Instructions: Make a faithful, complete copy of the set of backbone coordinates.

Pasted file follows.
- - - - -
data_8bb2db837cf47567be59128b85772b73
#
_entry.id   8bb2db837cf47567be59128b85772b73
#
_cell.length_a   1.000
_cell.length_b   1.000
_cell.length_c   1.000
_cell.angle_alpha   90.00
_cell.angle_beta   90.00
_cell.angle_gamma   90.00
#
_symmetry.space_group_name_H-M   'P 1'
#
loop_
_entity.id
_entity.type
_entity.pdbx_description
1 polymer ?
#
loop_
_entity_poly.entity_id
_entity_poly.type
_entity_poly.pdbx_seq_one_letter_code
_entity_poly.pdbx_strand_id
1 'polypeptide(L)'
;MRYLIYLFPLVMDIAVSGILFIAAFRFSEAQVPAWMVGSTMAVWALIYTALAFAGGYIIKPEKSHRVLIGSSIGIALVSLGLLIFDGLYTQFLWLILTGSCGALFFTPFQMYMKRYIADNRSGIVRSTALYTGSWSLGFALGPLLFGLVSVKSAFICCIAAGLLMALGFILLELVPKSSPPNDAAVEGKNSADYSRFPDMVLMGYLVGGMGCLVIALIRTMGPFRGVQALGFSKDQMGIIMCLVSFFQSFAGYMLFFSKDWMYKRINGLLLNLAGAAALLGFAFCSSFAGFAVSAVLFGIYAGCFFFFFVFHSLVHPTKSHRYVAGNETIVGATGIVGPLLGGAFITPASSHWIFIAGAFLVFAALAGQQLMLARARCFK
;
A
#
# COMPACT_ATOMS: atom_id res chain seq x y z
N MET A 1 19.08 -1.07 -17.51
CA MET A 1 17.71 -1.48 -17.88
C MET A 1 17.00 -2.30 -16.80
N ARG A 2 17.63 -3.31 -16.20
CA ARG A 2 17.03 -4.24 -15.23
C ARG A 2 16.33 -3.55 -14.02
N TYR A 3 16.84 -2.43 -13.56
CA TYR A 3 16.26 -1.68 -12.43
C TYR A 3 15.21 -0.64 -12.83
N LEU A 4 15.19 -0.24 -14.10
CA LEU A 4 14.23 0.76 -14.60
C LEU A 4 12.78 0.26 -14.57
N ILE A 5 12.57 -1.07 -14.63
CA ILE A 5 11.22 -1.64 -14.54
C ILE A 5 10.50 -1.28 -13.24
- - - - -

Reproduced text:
data_8bb2db837cf47567be59128b85772b73
#
_entry.id   8bb2db837cf47567be59128b85772b73
#
_cell.length_a   1.000
_cell.length_b   1.000
_cell.length_c   1.000
_cell.angle_alpha   90.00
_cell.angle_beta   90.00
_cell.angle_gamma   90.00
#
_symmetry.space_group_name_H-M   'P 1'
#
loop_
_entity.id
_entity.type
_entity.pdbx_description
1 polymer ?
#
loop_
_entity_poly.entity_id
_entity_poly.type
_entity_poly.pdbx_seq_one_letter_code
_entity_poly.pdbx_strand_id
1 'polypeptide(L)'
;MRYLIYLFPLVMDIAVSGILFIAAFRFSEAQVPAWMVGSTMAVWALIYTALAFAGGYIIKPEKSHRVLIGSSIGIALVSLGLLIFDGLYTQFLWLILTGSCGALFFTPFQMYMKRYIADNRSGIVRSTALYTGSWSLGFALGPLLFGLVSVKSAFICCIAAGLLMALGFILLELVPKSSPPNDAAVEGKNSADYSRFPDMVLMGYLVGGMGCLVIALIRTMGPFRGVQALGFSKDQMGIIMCLVSFFQSFAGYMLFFSKDWMYKRINGLLLNLAGAAALLGFAFCSSFAGFAVSAVLFGIYAGCFFFFFVFHSLVHPTKSHRYVAGNETIVGATGIVGPLLGGAFITPASSHWIFIAGAFLVFAALAGQQLMLARARCFK
;
A
#
# COMPACT_ATOMS: atom_id res chain seq x y z
N MET A 1 19.08 -1.07 -17.51
CA MET A 1 17.71 -1.48 -17.88
C MET A 1 17.00 -2.30 -16.80
N ARG A 2 17.63 -3.31 -16.20
CA ARG A 2 17.03 -4.24 -15.23
C ARG A 2 16.33 -3.55 -14.02
N TYR A 3 16.84 -2.43 -13.56
CA TYR A 3 16.26 -1.68 -12.43
C TYR A 3 15.21 -0.64 -12.83
N LEU A 4 15.19 -0.24 -14.10
CA LEU A 4 14.23 0.76 -14.60
C LEU A 4 12.78 0.26 -14.57
N ILE A 5 12.57 -1.07 -14.63
CA ILE A 5 11.22 -1.64 -14.54
C ILE A 5 10.50 -1.28 -13.24